Giving Your Presentations Zing!


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This presentation was as support for my live presentation to an audience of about 700 speakers. This is just a sample of the presentation, and the smooth, subtle animation effects are missing. Please note how each slide template is designed to perfectly transition to the next. This was part of a huge, seamless template that I designed for my presentation.

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Giving Your Presentations Zing!

  1. zing noun 2 a : an enjoyably exciting or stimulating quality : ZEST Merriam–Webster’s Collegiate Dictionary, 11th Edition
  2. Design
  3. Focal Point What the eye sees first The central theme or message of the visual
  4. Contrast The difference between two or more elements Make it look the same or completely different Similarities cause conflict
  5. Contrast by Size Big vs. Little
  6. Contrast by Weight Thick vs. Thin Black Bold Semibold Regular Light
  7. Contrast by Structure Serif Script Book Antiqua Brush Script Garamond Edwardian Script Times New Roman Garamond Italic Sans Serif Decorative Arial Bauhaus 93 Gill Sans Curlz Myriad Pro SF Collegiate
  8. Contrast by Form ALL-CAPS vs. lowercase Roman vs. oblique Roman vs. italic
  9. Contrast by Orientation V E Horizontal R Vertical T I d C le g n A A L
  10. Contrast by Orientation Tall Flat This is tall This is flat text because it is oriented horizontally text because and a long, flat plain. it is oriented vertically and forms a column.
  11. Contrast by Color / Special Effects Cool vs. warm Light vs. dark Textures and special effects With vs. without
  12. Don’t Contrast by Alignment 1 In the beginning God created the heaven and the earth. 2 And the earth was without form, and void; and darkness was upon the face of the deep. And the Spirit of God moved upon the face of the waters. 3 And God said, Let there be light: and there was light. 4 And God saw the light, that it was good: and God divided the light from the darkness.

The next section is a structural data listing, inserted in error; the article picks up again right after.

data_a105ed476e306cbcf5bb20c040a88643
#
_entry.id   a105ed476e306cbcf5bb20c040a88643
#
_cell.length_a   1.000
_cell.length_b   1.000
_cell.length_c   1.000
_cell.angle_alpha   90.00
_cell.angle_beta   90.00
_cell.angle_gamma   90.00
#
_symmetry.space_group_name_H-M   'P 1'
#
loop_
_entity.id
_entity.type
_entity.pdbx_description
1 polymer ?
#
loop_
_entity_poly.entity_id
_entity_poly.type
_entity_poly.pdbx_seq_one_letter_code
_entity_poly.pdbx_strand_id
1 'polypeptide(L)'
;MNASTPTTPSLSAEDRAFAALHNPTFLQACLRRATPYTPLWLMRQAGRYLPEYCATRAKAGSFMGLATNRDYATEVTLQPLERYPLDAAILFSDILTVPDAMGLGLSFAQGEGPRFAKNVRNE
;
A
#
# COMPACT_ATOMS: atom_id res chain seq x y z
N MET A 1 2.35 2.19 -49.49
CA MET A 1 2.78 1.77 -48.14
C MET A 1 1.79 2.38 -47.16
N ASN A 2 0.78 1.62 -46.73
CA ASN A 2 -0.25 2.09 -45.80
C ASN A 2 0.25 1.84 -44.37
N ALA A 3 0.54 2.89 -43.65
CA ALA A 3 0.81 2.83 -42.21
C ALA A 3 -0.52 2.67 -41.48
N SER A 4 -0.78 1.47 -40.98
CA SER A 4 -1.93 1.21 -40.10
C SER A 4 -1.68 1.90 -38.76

13. Repetition Repeating an element, style, point, image, theme, or design Unifies a presentation Maintains a consistency throughout
  14. Hierarchy/Relevance Organizing and segmenting the structure of the content Keeping relevant information together Separating irrelevant or indirectly connected information
  15. Alignment Arranging elements to very few vertical or horizontal rules Very clean; removes clutter Defines and maintains hierarchy
  16. Simplicity Giving only important information Especially with technical data (charts, graphs, etc.) Refraining from too many effects KISS
  17. Eye Flow What the eye sees first and where it goes from there Arrange things “chronologically” Timing influences flow Gives information one bite at a time Keeps the audience from reading all the points before
  18. White Space “Rest areas” for the eyes Powerful yet most-neglected tool Absence suggests cramming and poor planning No white space makes for irritating reading
  19. Balance Maintaining a proportional visual “weight” of design elements Balance doesn’t mean symmetry Prevents monotony
  20. Eye Candy / Special Effects What catches and keeps the eye Gives zing to any presentation Holds the eye in anticipation for what’s next Often ignored; often overused
  21. Psychology Knowing mental and physical reactions Hardest to learn; takes time and experience Subliminal relevance Things don’t have to be big Color influences psychology
  22. Knowledgeable Recognition Once you know about it, you’ll see it People often remember by association